Sliwinski’s parents, Ursula and Tadeuscz (Ted), were born and raised in Poland. They married in 1978 and came to Chicago because Ursula’s mother had herself been born in Chicago and encouraged her daughter to immigrate here. Jeanette was born in 1982. Soon after, the Sliwinskis moved from Norwood Park to Morton Grove. Their second child, Robbie, now a graduate student at the University of Wisconsin, Madison, was born in 1986. “We are immigrant people who come to this country with practically nothing,” says Ursula, who works as a cleaning service supervisor in a building downtown. Her husband is an electrician. “We do everything for our kids.”
Jeanette Sliwinski’s parents and brother are sitting in the back corner of a Bakers Square restaurant in Niles. With them is a friend and family spokesperson named Toni Randle. Ursula Sliwinski describes the daughter she once knew: the girl who adored animals and swimming; who took ballet classes; who worked as a lifeguard at Oakton Pool and who got a worker’s permit at age 15 so she could work at Vitello’s Bakery in Skokie. The mother talks about a teen who earned mostly Bs at Niles West High School, joined the swim team, played volleyball, and was active in the Polish club. Ursula Sliwinski tells how her daughter went to Oakton Community College but ultimately graduated from Columbia College. She bought a suburban condo and was looking into graduate school for teaching. “She loved kids,” her mother says.
But there are also parts of Jeanette Sliwinski’s life that her parents can’t explain. Possibly as early as high school, Sliwinski was working at Heavenly Bodies Gentleman’s Club, a topless bar in Elk Grove Village. (Family members say they didn’t learn this until after the crash, when it came up in the Chicago Sun-Times. “We didn’t know,” says her brother, Robbie.)
In an interview, her attorneys, Tom Breen and Todd Pugh, fresh from defending the owner of the E2 nightclub after the deadly stampede, confirmed that Sliwinski worked as a stripper—but they put the date later, in 2003, when she was around 21. “Her recollection was that she worked there for a couple of weeks,” says Pugh. “She started running with a racy club crowd and it was quick easy money.” Sliwinski, a five-foot nine-inch bleach blonde with hazel eyes, also picked up the occasional modeling job; her family says her career consisted mostly of a few trade shows, but, after the crash, risqué photos, allegedly from her portfolio, surfaced on the Internet.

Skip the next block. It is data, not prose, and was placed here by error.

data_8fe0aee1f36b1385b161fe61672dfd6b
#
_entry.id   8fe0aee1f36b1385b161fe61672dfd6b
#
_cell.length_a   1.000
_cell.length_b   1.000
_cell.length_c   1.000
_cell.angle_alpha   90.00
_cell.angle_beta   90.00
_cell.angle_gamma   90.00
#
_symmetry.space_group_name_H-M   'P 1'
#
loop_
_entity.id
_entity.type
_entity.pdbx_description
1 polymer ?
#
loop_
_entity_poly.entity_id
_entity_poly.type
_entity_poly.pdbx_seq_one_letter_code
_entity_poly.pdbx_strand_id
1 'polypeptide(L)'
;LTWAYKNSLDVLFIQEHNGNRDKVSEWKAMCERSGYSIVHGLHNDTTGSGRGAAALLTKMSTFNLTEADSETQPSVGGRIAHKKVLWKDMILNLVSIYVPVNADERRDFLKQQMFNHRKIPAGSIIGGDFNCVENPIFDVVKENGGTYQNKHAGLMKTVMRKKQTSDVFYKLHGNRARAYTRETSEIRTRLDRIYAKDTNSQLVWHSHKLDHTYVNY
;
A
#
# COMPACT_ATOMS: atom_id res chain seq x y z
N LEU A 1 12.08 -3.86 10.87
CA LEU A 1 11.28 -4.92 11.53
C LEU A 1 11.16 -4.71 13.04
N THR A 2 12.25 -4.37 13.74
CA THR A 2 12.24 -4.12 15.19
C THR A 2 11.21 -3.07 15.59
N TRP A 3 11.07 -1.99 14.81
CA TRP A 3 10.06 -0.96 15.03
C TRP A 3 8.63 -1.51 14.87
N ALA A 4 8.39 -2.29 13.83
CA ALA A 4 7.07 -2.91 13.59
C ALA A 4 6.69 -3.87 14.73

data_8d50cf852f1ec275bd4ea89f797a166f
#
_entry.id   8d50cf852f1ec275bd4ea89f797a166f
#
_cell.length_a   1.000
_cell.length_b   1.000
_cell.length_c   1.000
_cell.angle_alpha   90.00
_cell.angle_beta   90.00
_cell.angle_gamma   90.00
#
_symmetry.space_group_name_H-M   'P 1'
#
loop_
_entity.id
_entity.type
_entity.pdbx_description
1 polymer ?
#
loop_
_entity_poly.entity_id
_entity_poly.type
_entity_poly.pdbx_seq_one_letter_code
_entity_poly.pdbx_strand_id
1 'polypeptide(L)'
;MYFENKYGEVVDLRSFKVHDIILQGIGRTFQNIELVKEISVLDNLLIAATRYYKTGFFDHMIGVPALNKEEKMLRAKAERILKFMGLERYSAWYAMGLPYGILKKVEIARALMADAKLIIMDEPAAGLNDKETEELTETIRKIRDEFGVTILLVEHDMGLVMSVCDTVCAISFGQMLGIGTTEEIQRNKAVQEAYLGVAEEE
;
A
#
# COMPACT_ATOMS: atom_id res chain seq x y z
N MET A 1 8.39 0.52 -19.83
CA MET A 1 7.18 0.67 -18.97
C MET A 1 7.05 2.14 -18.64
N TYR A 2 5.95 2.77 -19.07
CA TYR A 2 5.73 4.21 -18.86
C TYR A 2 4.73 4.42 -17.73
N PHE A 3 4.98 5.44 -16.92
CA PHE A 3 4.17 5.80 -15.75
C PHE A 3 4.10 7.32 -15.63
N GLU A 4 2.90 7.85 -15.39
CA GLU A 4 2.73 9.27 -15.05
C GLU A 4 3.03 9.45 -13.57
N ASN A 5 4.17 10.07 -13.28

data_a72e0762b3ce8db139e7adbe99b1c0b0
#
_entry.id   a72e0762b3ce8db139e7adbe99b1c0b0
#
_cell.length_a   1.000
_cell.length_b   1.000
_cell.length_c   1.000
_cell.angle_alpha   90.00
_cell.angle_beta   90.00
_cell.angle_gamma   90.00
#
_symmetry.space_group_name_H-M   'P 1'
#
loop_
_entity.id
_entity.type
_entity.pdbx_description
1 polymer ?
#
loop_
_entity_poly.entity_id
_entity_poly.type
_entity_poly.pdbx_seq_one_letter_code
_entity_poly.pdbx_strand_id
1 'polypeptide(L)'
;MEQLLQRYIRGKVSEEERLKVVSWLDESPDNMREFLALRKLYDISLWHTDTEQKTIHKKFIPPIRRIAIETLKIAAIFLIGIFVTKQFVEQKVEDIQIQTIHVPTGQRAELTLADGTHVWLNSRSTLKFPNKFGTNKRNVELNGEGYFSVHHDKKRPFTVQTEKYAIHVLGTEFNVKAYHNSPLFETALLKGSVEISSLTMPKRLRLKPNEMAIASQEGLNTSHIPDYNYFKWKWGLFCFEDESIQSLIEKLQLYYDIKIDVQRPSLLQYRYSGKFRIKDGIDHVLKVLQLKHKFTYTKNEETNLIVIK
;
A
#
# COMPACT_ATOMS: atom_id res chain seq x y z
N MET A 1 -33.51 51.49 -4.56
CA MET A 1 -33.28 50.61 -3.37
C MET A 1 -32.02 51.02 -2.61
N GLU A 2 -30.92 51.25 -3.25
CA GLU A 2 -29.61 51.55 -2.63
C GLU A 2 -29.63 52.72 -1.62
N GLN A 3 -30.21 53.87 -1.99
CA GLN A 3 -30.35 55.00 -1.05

In court, prosecutors described Sliwinski as a party girl who stayed out with friends until 4 a.m. and used cocaine, Ecstasy, and other drugs. They suggested that she had been partying in the days before the crash, a sign that she was not insane, as her defense team claimed. In response, Sliwinski’s attorneys said her party-girl persona was overblown, created to prejudice the court and public opinion. “If she were a homely shut-in, she would not have been charged with first-degree murder,” says Breen.
Voice cracking, Mrs. Sliwinski tells how, three months before the crash, her daughter began to show signs of mental illness. Ursula describes the helplessness she felt as Jeanette looked for medical care and visited three different therapists between April and July 2005. She talks about the pills the therapists prescribed, and how her daughter mixed them with herbal cures she found on the Internet. Nothing seemed to work. “I always believed in the doctors,” the mother says, in her heavily accented English. “Jeanette says to me she doesn’t feel good, she feel ‘like a zombie,’ and I say, ‘Just listen to what doctor says’ because, 100 percent, I believe in doctor.”